How many times do people regret that approach? In the long term, I hope it’s all of them. Because you give up something vital when you tell yourself that it doesn’t matter how you won. In the short term, it might seem like the smart play, but ultimately, history judges us all. It exposes the lies we tell ourselves and lays bare our mistakes.

Right now, American society is at a crossroads. We have an administration that values “winning” and loyalty over all else. We have a majority party in Congress that is willing to “win” no matter what the cost. We have organizations that are choosing to align themselves with a president who has been accused of sexual assault, and then turn around and speak about the dangers of #metoo. We live in a world where the number of  impressions and Twitter followers appear to be more important than values and critical thinking.

Is this what winning looks like?

I’d like to believe we’ll right this ship; that we’ll realize that attention isn’t the same as regard. That small “victories” are meaningless if we lose the larger battle. That sacrificing what we believe for the sake of a photo op means more than a slight PR hit. The decisions we make moving forward as leaders – as human beings – say more about us than short term gains. Are we willing to admit that sometimes the right thing to do IS the hard thing to do? Do we have the courage to turn down what looks good in favor of what IS good? Are we willing to speak up when our leaders can’t? Or won’t?

I hope so.

THE WAY WE WIN MATTERS.

 

 

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#SHRM18: Style or substance?

As #SHRM18 winds down and 20,000 +/- HR professionals get ready to head home, it’s time to reflect a bit on what we saw, heard and learned during the conference.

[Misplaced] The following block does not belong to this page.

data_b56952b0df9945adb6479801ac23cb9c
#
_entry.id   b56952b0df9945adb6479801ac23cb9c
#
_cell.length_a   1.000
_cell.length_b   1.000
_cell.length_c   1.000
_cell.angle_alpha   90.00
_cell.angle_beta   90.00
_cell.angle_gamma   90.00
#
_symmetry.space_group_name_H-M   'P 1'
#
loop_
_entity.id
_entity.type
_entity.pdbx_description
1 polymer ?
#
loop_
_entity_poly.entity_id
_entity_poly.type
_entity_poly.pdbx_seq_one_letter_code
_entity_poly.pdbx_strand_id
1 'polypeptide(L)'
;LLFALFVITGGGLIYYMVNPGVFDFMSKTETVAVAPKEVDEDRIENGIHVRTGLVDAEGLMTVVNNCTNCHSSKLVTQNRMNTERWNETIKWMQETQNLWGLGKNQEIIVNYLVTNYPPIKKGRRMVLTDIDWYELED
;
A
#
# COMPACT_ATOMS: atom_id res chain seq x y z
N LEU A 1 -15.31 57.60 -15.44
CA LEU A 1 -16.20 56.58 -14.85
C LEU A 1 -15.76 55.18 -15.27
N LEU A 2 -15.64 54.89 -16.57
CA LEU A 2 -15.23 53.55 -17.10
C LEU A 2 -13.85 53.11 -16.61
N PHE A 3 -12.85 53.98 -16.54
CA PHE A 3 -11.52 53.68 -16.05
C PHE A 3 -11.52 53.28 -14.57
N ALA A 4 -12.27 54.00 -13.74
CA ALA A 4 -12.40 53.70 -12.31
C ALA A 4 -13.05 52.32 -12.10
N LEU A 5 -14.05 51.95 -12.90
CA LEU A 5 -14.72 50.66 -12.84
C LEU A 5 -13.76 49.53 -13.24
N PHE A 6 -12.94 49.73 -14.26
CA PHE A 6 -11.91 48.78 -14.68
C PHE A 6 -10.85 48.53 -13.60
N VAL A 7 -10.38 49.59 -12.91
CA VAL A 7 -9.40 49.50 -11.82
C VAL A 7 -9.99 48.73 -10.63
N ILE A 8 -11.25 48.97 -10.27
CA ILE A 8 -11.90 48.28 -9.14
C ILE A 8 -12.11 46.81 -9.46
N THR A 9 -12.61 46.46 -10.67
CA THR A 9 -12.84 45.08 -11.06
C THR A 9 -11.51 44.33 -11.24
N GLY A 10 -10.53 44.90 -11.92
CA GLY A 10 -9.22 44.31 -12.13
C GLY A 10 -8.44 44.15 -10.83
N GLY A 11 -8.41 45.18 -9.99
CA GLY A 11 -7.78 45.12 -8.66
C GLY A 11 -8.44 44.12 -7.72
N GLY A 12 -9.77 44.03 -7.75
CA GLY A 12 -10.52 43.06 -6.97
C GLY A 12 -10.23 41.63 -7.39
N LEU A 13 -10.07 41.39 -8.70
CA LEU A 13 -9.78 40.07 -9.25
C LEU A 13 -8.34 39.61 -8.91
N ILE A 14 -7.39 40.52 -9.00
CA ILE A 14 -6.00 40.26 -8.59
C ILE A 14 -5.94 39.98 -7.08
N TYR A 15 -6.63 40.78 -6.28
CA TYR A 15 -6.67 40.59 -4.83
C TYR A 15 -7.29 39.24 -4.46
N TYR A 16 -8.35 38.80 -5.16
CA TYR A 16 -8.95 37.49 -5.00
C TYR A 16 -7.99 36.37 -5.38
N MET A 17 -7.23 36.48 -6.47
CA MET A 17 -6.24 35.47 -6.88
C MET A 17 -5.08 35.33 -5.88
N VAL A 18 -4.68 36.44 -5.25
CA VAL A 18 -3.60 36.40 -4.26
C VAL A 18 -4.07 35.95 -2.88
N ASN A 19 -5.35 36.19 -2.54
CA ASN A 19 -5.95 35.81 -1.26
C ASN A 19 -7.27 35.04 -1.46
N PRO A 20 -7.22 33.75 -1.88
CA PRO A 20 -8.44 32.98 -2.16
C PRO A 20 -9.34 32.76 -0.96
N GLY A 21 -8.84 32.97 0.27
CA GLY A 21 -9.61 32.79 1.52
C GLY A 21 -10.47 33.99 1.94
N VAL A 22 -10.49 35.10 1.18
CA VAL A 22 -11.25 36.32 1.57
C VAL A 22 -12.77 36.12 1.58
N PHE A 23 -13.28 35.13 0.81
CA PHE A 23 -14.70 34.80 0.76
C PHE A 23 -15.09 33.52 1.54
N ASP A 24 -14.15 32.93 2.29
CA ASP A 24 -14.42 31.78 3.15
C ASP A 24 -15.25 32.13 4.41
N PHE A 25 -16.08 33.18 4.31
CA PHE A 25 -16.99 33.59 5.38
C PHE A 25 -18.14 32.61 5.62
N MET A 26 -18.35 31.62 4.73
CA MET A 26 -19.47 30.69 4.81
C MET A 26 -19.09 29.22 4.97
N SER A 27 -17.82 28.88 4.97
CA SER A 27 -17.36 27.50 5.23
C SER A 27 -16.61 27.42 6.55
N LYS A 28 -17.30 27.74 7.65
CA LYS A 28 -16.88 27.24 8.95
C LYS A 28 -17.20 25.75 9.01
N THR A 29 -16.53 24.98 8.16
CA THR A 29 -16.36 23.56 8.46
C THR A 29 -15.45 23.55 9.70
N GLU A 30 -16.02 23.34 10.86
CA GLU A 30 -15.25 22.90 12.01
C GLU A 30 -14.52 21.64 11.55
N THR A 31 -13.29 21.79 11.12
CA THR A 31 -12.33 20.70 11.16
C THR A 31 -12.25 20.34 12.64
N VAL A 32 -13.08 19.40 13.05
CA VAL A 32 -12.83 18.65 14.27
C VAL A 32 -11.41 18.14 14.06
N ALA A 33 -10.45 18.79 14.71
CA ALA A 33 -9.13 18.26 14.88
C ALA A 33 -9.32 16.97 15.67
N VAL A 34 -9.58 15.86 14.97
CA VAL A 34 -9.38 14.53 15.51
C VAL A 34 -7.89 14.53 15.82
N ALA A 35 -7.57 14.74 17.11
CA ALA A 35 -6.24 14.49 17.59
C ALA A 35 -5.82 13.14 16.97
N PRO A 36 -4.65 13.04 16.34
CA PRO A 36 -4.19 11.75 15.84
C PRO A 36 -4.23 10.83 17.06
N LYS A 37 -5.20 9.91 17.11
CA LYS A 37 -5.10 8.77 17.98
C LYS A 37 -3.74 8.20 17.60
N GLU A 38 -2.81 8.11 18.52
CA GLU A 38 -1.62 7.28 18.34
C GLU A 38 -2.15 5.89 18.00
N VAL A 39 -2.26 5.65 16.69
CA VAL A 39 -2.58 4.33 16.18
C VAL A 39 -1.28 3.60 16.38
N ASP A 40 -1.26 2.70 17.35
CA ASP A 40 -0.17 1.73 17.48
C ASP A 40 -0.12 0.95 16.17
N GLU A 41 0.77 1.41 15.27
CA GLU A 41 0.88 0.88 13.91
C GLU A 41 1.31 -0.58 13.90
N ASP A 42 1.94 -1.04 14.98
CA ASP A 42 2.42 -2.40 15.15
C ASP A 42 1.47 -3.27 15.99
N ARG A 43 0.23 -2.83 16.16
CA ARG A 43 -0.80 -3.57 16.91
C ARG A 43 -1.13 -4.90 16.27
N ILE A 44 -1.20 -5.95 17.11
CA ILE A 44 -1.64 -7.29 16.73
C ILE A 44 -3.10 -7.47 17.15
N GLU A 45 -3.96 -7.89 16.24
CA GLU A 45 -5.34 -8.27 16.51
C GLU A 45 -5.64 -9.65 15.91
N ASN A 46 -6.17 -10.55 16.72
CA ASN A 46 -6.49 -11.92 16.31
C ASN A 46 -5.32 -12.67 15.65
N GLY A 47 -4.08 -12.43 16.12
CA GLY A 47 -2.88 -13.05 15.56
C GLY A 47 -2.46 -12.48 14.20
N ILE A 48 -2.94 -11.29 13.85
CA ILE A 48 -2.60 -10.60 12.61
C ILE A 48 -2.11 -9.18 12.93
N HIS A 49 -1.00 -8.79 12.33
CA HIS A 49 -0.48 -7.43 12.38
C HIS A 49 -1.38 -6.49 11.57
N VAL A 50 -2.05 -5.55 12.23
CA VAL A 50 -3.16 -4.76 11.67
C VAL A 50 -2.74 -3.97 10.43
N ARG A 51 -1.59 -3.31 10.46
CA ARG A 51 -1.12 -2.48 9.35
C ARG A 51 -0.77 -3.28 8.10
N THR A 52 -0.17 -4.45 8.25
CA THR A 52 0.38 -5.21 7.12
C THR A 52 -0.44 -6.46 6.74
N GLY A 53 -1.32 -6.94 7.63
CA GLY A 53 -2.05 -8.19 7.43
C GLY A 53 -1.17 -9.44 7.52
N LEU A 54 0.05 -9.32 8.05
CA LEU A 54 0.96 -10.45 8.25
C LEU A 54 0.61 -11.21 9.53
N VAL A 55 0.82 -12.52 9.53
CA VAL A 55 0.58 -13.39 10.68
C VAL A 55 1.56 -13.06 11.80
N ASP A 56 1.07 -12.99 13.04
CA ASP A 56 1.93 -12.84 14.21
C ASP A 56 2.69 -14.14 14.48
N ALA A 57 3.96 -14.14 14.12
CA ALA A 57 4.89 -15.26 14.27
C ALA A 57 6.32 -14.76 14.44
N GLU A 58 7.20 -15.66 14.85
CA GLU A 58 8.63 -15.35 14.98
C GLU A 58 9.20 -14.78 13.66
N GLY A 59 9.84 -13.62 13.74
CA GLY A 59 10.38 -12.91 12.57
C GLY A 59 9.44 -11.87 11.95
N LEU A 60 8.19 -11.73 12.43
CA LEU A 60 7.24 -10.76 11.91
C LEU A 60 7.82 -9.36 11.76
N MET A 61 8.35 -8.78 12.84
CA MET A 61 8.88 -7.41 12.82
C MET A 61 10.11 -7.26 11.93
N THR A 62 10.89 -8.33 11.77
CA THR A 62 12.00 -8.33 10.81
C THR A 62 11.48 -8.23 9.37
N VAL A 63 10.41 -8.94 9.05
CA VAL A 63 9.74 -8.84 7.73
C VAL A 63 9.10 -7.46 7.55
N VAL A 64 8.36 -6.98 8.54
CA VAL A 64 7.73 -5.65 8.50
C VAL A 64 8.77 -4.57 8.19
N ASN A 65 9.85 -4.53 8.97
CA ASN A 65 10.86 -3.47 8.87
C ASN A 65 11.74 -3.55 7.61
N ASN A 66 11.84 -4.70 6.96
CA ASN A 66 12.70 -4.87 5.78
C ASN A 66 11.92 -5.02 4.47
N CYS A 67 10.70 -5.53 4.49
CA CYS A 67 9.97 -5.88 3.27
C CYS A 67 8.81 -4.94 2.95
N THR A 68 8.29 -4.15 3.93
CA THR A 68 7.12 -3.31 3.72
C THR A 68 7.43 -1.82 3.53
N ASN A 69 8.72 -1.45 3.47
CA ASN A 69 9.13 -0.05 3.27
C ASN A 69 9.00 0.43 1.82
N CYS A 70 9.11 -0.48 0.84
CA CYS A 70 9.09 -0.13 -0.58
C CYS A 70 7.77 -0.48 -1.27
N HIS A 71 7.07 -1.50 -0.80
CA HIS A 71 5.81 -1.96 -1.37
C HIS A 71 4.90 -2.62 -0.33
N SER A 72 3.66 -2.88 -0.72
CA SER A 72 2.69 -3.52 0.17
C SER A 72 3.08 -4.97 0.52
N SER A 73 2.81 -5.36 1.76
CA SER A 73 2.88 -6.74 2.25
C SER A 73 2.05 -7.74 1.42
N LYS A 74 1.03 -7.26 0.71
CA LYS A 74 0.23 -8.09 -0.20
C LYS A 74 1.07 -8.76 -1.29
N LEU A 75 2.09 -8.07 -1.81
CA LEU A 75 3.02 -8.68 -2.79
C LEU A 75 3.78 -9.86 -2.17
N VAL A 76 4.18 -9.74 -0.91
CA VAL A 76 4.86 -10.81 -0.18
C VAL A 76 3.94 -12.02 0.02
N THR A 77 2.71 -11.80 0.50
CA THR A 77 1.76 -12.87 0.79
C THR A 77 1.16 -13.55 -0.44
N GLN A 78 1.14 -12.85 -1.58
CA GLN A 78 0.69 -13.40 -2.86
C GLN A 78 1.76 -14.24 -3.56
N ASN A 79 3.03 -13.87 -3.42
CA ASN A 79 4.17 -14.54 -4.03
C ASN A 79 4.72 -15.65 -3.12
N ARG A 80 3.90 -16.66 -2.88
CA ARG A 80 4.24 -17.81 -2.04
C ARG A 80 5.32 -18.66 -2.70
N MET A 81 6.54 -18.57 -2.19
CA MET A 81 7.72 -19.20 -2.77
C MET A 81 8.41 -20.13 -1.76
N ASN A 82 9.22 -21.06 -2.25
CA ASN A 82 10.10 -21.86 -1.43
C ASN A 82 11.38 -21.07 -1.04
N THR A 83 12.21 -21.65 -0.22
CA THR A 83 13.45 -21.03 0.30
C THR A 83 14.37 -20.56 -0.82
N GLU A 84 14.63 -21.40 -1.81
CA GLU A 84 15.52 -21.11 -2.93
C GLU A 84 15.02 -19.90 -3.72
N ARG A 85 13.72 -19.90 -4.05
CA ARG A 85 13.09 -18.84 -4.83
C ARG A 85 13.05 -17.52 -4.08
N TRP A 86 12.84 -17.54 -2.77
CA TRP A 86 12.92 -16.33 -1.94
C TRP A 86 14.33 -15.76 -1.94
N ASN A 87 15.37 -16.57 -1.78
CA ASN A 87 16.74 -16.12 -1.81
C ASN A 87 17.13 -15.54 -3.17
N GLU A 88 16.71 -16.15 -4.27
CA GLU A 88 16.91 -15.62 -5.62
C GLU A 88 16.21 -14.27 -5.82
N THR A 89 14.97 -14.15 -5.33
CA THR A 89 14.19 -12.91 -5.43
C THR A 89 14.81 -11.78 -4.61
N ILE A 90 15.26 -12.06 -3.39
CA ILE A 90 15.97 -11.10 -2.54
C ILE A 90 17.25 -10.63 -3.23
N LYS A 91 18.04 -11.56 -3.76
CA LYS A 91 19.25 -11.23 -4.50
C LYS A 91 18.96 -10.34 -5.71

My fellow SHRM Bloggers have been sharing amazing content throughout the conference, and I encourage you to read what they’re writing. Many of them are breaking down the sessions and highlight key takeaways, and you should definitely go read what they’re writing.

Thinking about what I’ve seen this week, my challenge to you as you go home is to think about style vs substance. No doubt you saw a number of speakers who entertained, energized and basically showed you a good time. That’s great! It’s always fun to see that kind of speaker.

Now…what did you learn from them? When you go back to your workplace and your coworkers ask you what you like about the conference, what will you tell them? Will it be about the fun you had? Will it be about what you learned? Will it be both?you-cant-have-style-if-you-dont-have-substance-quote-1

My hope is it’s a mix of both. Don’t confuse “fun” with “learning.” Don’t confuse entertainment with takeaways. Again – there is nothing wrong with fun and entertainment. Both of those things can help drive home the content and ensure you remember what the speakers wanted you to remember. But what will you apply? Can you recreate the feeling of the session you were in back home? Can you share the content of the session you were in with your team?

As leaders, we all struggle with the balance of style or substance. We see leaders who are charismatic and high energy gain popularity…and ultimately burn their teams to the ground because they have no freaking idea what they’re doing. We see leaders who are incredibly smart and capable fail to get ahead or gain buy-in because they lack the “spark” that people seem to respond to.

I don’t think it needs to be an either/or – it should be a continuum, a balance of style AND substance, capturing hearts and minds and spurring people to action. As you respond to the speakers, so might you respond to leaders.

So remember this lesson as you return home with dreams of changing your environment. Think about your leadership team and how they interact with your employees. Think about how YOU interact with employees. Are you simply “entertaining” them? Or are you helping them learn, grow and change?

Thank you, #SHRM18! You made us think. You helped us connect. You challenged us to change.

See you next year!

 
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Posted by on June 20, 2018 in Conference Posts, Uncategorized